Our brain and digestive system are connected via the vagus nerve, so when our brain is stressed, symptoms will often manifest in the gut (and vice versa).
Hannah explained: “It’s no surprise that stress is one of the biggest triggers for Irritable Bowel Syndrome (IBS). Stress can disturb the mixture of bacteria in our guts, reducing the number of beneficial strains, which in turn increases the risk of a pathogenic overgrowth.
“Taking a good quality live bacteria supplement such as Bio-Kult Advanced Multi-Strain Formulation (RRP £9.48 www.bio-kult.com), with 14 different strains, can help replenish depleted beneficial gut flora keeping the microbiome in balance and potentially helping with a diverse range of stress-related gastrointestinal disorders.”
Blood sugar dis-regulation
Historically, when the fight or flight response was triggered, we would usually have been in physical danger, necessitating us to either fight or run away.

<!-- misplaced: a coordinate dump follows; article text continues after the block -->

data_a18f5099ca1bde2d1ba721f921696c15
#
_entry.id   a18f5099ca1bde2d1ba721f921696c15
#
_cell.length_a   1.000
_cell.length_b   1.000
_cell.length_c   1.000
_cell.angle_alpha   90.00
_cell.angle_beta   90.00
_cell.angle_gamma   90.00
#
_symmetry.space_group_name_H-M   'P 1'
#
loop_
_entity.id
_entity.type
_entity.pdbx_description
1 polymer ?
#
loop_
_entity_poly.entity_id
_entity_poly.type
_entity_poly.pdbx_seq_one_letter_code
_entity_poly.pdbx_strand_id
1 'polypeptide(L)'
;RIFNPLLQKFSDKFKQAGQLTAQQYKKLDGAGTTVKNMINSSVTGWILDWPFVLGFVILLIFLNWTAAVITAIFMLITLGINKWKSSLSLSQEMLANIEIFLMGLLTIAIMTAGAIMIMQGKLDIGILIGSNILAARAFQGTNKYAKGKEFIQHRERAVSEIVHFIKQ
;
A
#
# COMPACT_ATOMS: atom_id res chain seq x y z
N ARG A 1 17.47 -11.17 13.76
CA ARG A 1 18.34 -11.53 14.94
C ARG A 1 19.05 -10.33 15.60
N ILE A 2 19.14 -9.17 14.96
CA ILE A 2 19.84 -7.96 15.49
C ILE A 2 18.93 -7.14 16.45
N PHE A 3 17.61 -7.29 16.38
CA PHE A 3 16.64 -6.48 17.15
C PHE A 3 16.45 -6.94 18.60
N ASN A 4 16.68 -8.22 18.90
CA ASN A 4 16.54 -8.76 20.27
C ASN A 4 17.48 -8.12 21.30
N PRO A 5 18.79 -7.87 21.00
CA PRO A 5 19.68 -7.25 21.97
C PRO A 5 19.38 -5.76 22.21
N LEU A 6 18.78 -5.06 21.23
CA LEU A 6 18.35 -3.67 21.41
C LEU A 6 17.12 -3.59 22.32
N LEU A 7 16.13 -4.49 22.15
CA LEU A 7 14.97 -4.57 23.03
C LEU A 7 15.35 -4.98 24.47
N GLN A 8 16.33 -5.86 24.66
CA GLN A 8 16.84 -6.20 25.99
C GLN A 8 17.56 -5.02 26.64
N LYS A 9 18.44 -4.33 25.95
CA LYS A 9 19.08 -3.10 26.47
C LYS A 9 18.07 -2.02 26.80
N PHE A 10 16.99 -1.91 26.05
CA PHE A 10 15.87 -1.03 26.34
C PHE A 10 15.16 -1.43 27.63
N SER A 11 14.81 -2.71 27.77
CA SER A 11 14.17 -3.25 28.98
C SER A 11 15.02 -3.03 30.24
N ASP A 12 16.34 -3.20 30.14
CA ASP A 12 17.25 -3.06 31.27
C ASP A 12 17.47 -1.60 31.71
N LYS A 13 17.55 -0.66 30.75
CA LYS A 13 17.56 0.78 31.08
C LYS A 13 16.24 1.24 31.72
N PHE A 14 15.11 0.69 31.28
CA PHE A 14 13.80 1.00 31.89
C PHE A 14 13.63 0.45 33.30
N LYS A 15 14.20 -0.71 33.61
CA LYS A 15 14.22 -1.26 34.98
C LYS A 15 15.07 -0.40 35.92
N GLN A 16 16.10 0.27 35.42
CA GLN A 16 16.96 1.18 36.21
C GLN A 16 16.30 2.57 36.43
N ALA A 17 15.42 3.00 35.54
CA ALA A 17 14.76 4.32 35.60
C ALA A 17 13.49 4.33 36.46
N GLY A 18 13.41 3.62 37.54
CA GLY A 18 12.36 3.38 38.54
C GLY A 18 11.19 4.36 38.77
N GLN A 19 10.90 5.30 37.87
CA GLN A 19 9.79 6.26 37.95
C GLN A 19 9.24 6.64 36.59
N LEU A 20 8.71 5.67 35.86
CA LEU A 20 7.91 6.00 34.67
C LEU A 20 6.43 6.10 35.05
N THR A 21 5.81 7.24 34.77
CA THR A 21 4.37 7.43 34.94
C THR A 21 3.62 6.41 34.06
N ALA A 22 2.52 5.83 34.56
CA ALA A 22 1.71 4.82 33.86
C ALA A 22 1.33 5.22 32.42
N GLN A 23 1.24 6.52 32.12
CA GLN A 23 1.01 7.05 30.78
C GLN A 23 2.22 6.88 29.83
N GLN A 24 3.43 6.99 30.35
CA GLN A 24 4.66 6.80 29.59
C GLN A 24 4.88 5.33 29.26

Hannah said: “For both of these actions there is an increased need for glucose to fuel the body.
“Therefore one effect of cortisol and other stress hormones is to release glucose from storage, flooding the bloodstream so there is plenty available for use by our muscles and brains.
“However, as modern-day stressors rarely require us to fight or flee, regularly having high levels of glucose in the bloodstream which isn’t used up can have negative consequences for our health, for example increasing the risk of developing insulin resistance, weight gain and energy crashes.”